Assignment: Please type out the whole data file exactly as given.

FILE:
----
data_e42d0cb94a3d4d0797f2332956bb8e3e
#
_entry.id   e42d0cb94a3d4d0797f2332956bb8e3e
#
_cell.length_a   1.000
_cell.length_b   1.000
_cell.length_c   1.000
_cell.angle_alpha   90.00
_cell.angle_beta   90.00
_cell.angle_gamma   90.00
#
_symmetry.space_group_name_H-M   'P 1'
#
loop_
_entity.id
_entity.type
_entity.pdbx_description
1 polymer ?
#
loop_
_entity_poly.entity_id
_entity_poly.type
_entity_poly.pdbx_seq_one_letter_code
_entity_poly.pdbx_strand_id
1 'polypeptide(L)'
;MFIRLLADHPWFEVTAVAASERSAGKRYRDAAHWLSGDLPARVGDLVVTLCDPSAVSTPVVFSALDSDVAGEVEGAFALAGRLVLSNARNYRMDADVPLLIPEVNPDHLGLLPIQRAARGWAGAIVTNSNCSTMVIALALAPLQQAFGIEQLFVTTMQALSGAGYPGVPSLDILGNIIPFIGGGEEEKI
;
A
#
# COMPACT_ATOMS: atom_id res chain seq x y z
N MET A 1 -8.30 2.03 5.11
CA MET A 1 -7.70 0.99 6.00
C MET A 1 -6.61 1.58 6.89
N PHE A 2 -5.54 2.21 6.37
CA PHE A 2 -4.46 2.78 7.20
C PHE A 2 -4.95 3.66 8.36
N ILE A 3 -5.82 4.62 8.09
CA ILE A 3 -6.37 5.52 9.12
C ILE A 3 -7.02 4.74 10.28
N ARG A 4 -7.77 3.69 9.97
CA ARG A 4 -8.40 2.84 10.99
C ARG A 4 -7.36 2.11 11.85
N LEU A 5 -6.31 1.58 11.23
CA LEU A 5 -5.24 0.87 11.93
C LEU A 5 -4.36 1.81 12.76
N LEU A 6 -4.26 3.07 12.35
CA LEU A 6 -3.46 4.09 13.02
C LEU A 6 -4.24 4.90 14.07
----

data_e42d0cb94a3d4d0797f2332956bb8e3e
#
_entry.id   e42d0cb94a3d4d0797f2332956bb8e3e
#
_cell.length_a   1.000
_cell.length_b   1.000
_cell.length_c   1.000
_cell.angle_alpha   90.00
_cell.angle_beta   90.00
_cell.angle_gamma   90.00
#
_symmetry.space_group_name_H-M   'P 1'
#
loop_
_entity.id
_entity.type
_entity.pdbx_description
1 polymer ?
#
loop_
_entity_poly.entity_id
_entity_poly.type
_entity_poly.pdbx_seq_one_letter_code
_entity_poly.pdbx_strand_id
1 'polypeptide(L)'
;MFIRLLADHPWFEVTAVAASERSAGKRYRDAAHWLSGDLPARVGDLVVTLCDPSAVSTPVVFSALDSDVAGEVEGAFALAGRLVLSNARNYRMDADVPLLIPEVNPDHLGLLPIQRAARGWAGAIVTNSNCSTMVIALALAPLQQAFGIEQLFVTTMQALSGAGYPGVPSLDILGNIIPFIGGGEEEKI
;
A
#
# COMPACT_ATOMS: atom_id res chain seq x y z
N MET A 1 -8.30 2.03 5.11
CA MET A 1 -7.70 0.99 6.00
C MET A 1 -6.61 1.58 6.89
N PHE A 2 -5.54 2.21 6.37
CA PHE A 2 -4.46 2.78 7.20
C PHE A 2 -4.95 3.66 8.36
N ILE A 3 -5.82 4.62 8.09
CA ILE A 3 -6.37 5.52 9.12
C ILE A 3 -7.02 4.74 10.28
N ARG A 4 -7.77 3.69 9.97
CA ARG A 4 -8.40 2.84 10.99
C ARG A 4 -7.36 2.11 11.85
N LEU A 5 -6.31 1.58 11.23
CA LEU A 5 -5.24 0.87 11.93
C LEU A 5 -4.36 1.81 12.76
N LEU A 6 -4.26 3.07 12.35
CA LEU A 6 -3.46 4.09 13.02
C LEU A 6 -4.24 4.90 14.07